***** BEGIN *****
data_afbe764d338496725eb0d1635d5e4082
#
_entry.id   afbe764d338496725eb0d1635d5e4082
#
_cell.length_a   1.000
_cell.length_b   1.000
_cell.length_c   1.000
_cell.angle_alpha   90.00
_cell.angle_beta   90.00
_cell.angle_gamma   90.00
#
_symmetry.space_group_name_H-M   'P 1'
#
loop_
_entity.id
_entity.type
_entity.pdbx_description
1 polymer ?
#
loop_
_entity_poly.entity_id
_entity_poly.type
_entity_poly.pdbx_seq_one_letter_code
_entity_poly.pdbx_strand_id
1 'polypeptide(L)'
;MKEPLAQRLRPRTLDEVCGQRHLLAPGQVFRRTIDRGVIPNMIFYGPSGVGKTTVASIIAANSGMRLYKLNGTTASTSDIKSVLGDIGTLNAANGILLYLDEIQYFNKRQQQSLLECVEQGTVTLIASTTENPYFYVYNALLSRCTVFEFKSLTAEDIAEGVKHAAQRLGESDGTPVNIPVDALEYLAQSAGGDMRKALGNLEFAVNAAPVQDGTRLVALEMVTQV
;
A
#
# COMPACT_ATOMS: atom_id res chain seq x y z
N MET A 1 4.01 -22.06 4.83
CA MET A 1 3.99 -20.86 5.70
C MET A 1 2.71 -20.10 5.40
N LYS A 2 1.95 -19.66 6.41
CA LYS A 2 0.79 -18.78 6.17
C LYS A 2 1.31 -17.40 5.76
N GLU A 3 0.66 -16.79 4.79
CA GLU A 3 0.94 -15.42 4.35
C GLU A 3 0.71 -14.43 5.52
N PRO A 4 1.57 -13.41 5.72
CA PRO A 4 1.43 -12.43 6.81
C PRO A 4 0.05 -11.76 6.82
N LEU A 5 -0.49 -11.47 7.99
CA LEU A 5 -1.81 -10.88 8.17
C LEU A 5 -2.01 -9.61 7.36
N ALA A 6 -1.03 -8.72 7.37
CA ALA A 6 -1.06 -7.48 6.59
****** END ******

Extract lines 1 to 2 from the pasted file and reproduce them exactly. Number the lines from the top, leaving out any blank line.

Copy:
data_afbe764d338496725eb0d1635d5e4082
#